Dylan was referred to my clinic by Paediatrician Dr Leila Masson back in November 2017 when he was eight years old. At that time his nose was frequently blocked, he suffered from asthma, hay fever and was also snoring, grinding his teeth and sleeping badly. Dylan’s adenoids were inflamed, and surgery had been recommended. He was taking a Flixotide asthma inhaler, Univent and Flixonase steroid nasal spray at times, prior to enrolling on the Buteyko course.
Fast forward to 27th November 2019. Dylan came in to see me for a follow up, two years after completing the course. He hasn’t had asthma or needed an inhaler since doing the course. He is breathing comfortably through his nose and sleeping soundly and silently. No snoring or tooth grinding. Dylan’s adenoids are still intact. He still gets a little touch of hay fever in spring and I have given him a new programme to help resolve that.
Dylan loves track and field and he’s proud to share this video competing in long jump with mouth 100 percent closed. Tennis players Roger Federer and Ashleigh Barty, and sprinters Sanya Richards Ross and Maurice Greene nose breathe when training and competing. Nose breathing translates to better posture and ensures maximal oxygen delivery to every muscle. It is brilliant to see Dylan still using the breathing techniques learned on the course two years ago to boost his performance.
Please like and share his post in the hope it will inspire the parents of children who are struggling with allergies at this time of year:
A Breathing Retraining Course (using the Buteyko Institute Method) delivered by Breathing Clinics NZ educators is a natural and effective way to manage asthma, chronic nasal congestion, hay fever, snoring, anxiety and many other breathing-related disorders. The course is also effective in reducing inflamed adenoids and tonsils and should be considered before more invasive procedures like surgery.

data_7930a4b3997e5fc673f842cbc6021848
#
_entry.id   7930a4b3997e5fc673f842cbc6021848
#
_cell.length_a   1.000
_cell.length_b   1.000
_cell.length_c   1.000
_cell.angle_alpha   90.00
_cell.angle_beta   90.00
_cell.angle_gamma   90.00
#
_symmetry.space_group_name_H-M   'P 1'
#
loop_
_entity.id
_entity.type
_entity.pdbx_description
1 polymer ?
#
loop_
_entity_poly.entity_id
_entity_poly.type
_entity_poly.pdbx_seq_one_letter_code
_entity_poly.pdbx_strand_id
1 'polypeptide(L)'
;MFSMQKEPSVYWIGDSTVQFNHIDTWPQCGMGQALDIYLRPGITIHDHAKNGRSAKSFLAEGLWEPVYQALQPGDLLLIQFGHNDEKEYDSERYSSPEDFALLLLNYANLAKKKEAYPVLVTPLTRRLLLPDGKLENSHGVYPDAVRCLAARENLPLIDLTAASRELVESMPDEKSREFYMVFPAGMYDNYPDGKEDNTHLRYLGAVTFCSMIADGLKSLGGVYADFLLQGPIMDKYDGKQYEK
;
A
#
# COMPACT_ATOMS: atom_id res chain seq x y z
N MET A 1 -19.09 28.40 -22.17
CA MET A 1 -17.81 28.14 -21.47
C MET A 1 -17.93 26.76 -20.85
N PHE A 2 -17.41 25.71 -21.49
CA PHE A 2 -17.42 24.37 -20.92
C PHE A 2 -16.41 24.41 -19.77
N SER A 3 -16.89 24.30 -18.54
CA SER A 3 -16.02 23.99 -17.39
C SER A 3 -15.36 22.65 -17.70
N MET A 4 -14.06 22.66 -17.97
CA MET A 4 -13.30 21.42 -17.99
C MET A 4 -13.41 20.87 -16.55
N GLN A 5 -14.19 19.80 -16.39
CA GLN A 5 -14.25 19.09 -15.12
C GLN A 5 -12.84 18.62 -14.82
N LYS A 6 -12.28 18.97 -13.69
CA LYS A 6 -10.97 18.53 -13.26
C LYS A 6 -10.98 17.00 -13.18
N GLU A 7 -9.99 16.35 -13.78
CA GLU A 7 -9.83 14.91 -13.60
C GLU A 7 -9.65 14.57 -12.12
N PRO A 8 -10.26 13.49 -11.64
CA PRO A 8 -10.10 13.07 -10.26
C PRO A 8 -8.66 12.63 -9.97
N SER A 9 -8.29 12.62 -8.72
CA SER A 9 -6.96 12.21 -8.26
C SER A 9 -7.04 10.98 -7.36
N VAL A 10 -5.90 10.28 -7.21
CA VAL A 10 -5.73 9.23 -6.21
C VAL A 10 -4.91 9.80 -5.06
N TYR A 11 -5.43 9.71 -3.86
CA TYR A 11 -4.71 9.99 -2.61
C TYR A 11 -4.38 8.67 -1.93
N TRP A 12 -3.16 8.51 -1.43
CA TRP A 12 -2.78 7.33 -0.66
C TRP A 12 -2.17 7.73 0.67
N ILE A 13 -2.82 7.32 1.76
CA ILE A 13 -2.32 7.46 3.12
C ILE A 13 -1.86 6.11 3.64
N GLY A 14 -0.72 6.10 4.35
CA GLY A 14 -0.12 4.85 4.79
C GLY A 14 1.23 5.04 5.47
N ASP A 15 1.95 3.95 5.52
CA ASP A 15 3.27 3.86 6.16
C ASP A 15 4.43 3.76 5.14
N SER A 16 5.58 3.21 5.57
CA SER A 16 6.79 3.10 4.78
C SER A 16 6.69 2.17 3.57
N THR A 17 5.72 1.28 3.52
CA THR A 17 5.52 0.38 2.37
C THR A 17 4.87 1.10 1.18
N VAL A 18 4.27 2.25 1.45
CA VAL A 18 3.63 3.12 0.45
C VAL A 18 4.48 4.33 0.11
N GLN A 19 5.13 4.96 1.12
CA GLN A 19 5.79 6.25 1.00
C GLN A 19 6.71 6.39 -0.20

Beating Asthma and Allergies − Main Points
Breathing exercises that help clear the nasal passages making nasal breathing easier.
Boost body oxygen by breathing through the nose even when exerting yourself and playing sport.
Learning how to slow your breathing down and breathe less than you think you need to.
Breathing less means better oxygenation which is something we explain on our course.
Reducing or eliminating foods and drinks that negatively affect breathing.
Plenty of plants and fresh unprocessed whole foods in your diet.
Keeping active and getting outdoors for sunlight and fresh air.
Responsible use of medication if needed. *
*Those who undertake a Breathing Retraining course find they can reduce and, in many cases, eliminate the need for medication. In 100% of cases where clients are compliant with the course they no longer trigger exercise induced asthma. We instruct our clients not to make any changes to their medication without the supervision of their GP.
Please do share with any friends or family whom you think could benefit from this knowledge.
Many thanks Glenn White
Helping people with breathing disorders since 2001